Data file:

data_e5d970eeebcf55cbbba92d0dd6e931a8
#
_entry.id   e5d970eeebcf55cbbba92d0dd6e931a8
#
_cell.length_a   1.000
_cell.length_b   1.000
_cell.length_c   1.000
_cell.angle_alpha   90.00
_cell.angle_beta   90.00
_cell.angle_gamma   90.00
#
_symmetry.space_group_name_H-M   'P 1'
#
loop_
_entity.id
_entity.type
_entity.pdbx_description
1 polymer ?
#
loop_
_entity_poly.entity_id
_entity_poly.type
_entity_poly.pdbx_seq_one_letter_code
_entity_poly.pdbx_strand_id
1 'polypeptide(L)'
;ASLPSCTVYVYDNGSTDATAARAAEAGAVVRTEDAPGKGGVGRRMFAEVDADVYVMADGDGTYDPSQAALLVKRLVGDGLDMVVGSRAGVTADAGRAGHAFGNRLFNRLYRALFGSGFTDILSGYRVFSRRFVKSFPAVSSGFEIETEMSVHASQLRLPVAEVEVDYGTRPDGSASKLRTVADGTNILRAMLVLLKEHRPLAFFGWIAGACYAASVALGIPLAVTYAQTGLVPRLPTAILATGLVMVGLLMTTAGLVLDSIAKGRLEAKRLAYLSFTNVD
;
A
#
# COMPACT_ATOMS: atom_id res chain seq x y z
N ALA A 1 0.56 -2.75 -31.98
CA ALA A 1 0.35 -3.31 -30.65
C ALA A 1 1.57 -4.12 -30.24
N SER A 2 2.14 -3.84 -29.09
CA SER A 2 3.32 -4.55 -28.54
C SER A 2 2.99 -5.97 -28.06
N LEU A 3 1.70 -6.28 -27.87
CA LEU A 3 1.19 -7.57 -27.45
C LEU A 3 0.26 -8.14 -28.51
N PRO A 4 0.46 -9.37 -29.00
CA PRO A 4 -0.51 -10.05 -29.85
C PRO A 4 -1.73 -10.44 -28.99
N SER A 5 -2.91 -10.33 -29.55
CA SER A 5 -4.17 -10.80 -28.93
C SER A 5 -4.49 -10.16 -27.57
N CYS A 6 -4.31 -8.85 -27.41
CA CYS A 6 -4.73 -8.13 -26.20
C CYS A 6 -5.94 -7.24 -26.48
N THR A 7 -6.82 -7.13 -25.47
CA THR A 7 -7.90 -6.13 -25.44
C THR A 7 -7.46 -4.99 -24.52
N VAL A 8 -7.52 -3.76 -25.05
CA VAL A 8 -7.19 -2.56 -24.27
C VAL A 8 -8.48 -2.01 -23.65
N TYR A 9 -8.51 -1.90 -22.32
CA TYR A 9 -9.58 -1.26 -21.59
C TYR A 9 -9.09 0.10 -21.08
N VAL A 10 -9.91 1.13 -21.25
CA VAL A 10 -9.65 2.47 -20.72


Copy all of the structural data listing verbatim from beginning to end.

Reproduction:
data_e5d970eeebcf55cbbba92d0dd6e931a8
#
_entry.id   e5d970eeebcf55cbbba92d0dd6e931a8
#
_cell.length_a   1.000
_cell.length_b   1.000
_cell.length_c   1.000
_cell.angle_alpha   90.00
_cell.angle_beta   90.00
_cell.angle_gamma   90.00
#
_symmetry.space_group_name_H-M   'P 1'
#
loop_
_entity.id
_entity.type
_entity.pdbx_description
1 polymer ?
#
loop_
_entity_poly.entity_id
_entity_poly.type
_entity_poly.pdbx_seq_one_letter_code
_entity_poly.pdbx_strand_id
1 'polypeptide(L)'
;ASLPSCTVYVYDNGSTDATAARAAEAGAVVRTEDAPGKGGVGRRMFAEVDADVYVMADGDGTYDPSQAALLVKRLVGDGLDMVVGSRAGVTADAGRAGHAFGNRLFNRLYRALFGSGFTDILSGYRVFSRRFVKSFPAVSSGFEIETEMSVHASQLRLPVAEVEVDYGTRPDGSASKLRTVADGTNILRAMLVLLKEHRPLAFFGWIAGACYAASVALGIPLAVTYAQTGLVPRLPTAILATGLVMVGLLMTTAGLVLDSIAKGRLEAKRLAYLSFTNVD
;
A
#
# COMPACT_ATOMS: atom_id res chain seq x y z
N ALA A 1 0.56 -2.75 -31.98
CA ALA A 1 0.35 -3.31 -30.65
C ALA A 1 1.57 -4.12 -30.24
N SER A 2 2.14 -3.84 -29.09
CA SER A 2 3.32 -4.55 -28.54
C SER A 2 2.99 -5.97 -28.06
N LEU A 3 1.70 -6.28 -27.87
CA LEU A 3 1.19 -7.57 -27.45
C LEU A 3 0.26 -8.14 -28.51
N PRO A 4 0.46 -9.37 -29.00
CA PRO A 4 -0.51 -10.05 -29.85
C PRO A 4 -1.73 -10.44 -28.99
N SER A 5 -2.91 -10.33 -29.55
CA SER A 5 -4.17 -10.80 -28.93
C SER A 5 -4.49 -10.16 -27.57
N CYS A 6 -4.31 -8.85 -27.41
CA CYS A 6 -4.73 -8.13 -26.20
C CYS A 6 -5.94 -7.24 -26.48
N THR A 7 -6.82 -7.13 -25.47
CA THR A 7 -7.90 -6.13 -25.44
C THR A 7 -7.46 -4.99 -24.52
N VAL A 8 -7.52 -3.76 -25.05
CA VAL A 8 -7.19 -2.56 -24.27
C VAL A 8 -8.48 -2.01 -23.65
N TYR A 9 -8.51 -1.90 -22.32
CA TYR A 9 -9.58 -1.26 -21.59
C TYR A 9 -9.09 0.10 -21.08
N VAL A 10 -9.91 1.13 -21.25
CA VAL A 10 -9.65 2.47 -20.72